Dela Cruz M, Ershad M, Mostafa A. QTc interval prolongation associated with inpatient azithromycin therapy for pneumonia. J Am Osteopath Assoc 2021;121(1):5–9. doi: https://doi.org/10:7556/jaoa.2020.142.
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In 2013, the US Food and Drug Administration issued a warning regarding the use of azithromycin and the risk of fatal dysrhythmias after a 14-year retrospective analysis showed increased risk of cardiovascular-related death in patients who had taken a 5-day course of azithromycin compared with those who took amoxicillin, ciprofloxacin, or no antibiotics. At the authors’ institution, pneumonia is the most common diagnosis for which azithromycin is used as a treatment for patients who are hospitalized.
To compare corrected QT (QTc) interval measurements on electrocardiogram (ECG) before and after inpatient azithromycin treatment for pneumonia.
The authors retrospectively reviewed the medical records of 642 patients age 18 years and older who were diagnosed with pneumonia and treated with azithromycin at an academic teaching hospital between January 1, 2017 and December 31, 2017. Patients who had an ECG performed both before and after azithromycin treatment were included and divided into 2 groups: those who had 1 dose of azithromycin (Group 1) and those who had 2 doses (Group 2). Patients were excluded if they had a baseline QTc interval on initial ECG greater than or equal to 500 ms, any signs of ischemia or myocardial infarction, any initial dysrhythmia or underlying ECG abnormalities, or absence of pre- and post-ECG results. Outcomes measures included a comparison of QTc intervals on ECG before and after azithromycin, and an analysis of the percentage of patients with a QTc interval measurement greater than 500 ms on ECG after azithromycin treatment. Our primary outcome measurement was the QTc interval measurement on ECG before and after azithromycin in patients treated with azithromycin for community acquired pneumonia. Our secondary outcome measurement was the percentage of patients with a QTc interval measurement of greater than 500 ms on ECG after azithromycin treatment. A Wilcoxon signed-rank test was used to evaluate repeated QTc measures of our primary outcome in Group 1 and Group 2. Our secondary outcome was reported as a percentage of total patients with a QTc interval of greater than 500 ms after azithromycin doses on ECG.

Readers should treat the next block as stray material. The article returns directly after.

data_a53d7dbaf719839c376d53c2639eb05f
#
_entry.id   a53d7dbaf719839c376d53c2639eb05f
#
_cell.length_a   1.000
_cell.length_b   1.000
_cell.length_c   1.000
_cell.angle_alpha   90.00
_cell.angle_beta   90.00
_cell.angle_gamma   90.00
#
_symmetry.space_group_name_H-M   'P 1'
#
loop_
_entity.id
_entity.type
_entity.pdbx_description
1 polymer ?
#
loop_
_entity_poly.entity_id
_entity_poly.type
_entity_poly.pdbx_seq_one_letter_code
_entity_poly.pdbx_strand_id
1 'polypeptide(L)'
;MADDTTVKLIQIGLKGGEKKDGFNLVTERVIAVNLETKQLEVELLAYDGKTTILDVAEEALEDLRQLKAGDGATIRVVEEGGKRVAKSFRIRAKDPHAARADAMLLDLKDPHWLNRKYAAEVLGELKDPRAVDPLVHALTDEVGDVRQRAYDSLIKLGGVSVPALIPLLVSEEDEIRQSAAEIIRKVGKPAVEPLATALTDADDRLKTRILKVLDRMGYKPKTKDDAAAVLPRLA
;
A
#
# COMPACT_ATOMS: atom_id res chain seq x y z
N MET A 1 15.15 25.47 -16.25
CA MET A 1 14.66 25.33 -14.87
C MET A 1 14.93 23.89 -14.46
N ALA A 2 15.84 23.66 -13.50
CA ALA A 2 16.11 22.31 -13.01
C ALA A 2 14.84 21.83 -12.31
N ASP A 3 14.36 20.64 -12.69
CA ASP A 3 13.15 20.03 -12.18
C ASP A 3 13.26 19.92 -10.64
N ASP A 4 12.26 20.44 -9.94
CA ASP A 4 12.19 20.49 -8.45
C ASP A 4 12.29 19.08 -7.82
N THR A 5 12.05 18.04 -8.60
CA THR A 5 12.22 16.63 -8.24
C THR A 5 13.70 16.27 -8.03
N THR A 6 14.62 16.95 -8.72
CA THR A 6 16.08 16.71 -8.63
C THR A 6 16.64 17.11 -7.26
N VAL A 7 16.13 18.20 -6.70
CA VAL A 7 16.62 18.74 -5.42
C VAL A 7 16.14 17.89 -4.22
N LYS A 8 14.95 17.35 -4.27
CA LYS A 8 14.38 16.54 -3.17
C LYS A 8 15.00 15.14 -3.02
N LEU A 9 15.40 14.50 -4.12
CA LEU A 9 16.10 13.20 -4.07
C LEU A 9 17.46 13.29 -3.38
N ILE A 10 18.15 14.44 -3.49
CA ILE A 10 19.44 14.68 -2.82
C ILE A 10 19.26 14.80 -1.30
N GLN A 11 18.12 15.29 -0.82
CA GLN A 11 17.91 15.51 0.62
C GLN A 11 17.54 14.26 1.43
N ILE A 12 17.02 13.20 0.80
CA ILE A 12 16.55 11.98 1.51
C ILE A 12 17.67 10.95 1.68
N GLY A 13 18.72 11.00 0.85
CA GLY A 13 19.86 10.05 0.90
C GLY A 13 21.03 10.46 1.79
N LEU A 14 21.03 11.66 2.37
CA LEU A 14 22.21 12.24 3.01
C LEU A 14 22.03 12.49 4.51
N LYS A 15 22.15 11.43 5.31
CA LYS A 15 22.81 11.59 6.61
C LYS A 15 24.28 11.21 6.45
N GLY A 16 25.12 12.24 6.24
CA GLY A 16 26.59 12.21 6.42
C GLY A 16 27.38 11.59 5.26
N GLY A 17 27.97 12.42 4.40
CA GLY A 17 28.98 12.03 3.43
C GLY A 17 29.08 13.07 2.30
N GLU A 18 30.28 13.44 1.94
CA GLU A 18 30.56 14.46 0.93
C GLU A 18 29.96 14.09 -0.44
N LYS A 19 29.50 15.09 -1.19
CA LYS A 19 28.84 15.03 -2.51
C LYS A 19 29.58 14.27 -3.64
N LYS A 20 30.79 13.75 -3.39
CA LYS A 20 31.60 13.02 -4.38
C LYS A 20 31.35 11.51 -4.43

Of 642 patients, 142 had available pre- and post-EGC results available; 100 were included in Group 1 (1 dose) and 42 in Group 2 (2 doses). Mean QTc interval differences after 1 dose of azithromycin exhibited an increase compared to baseline values (424 vs 477 ms). A Wilcoxon signed-rank test indicated a significant QTc prolongation after 1 dose of azithromycin (mean rank, 43.76; Z=−4.921; P<.001). QTc interval differences after 2 doses of azithromycin did not reach statistical significance when compared to baseline values (422 vs 444 ms). A total of 10 patients (10%) in Group 1 and 4 patients (9.5%) in Group 2 had a QTc interval >500 ms after azithromycin. There were no documented dysrhythmias during hospitalization in this study period.
QTc interval increases were observed during inpatient azithromycin therapy for pneumonia, but were not found to be associated with cardiac dysrhythmias during hospitalization.
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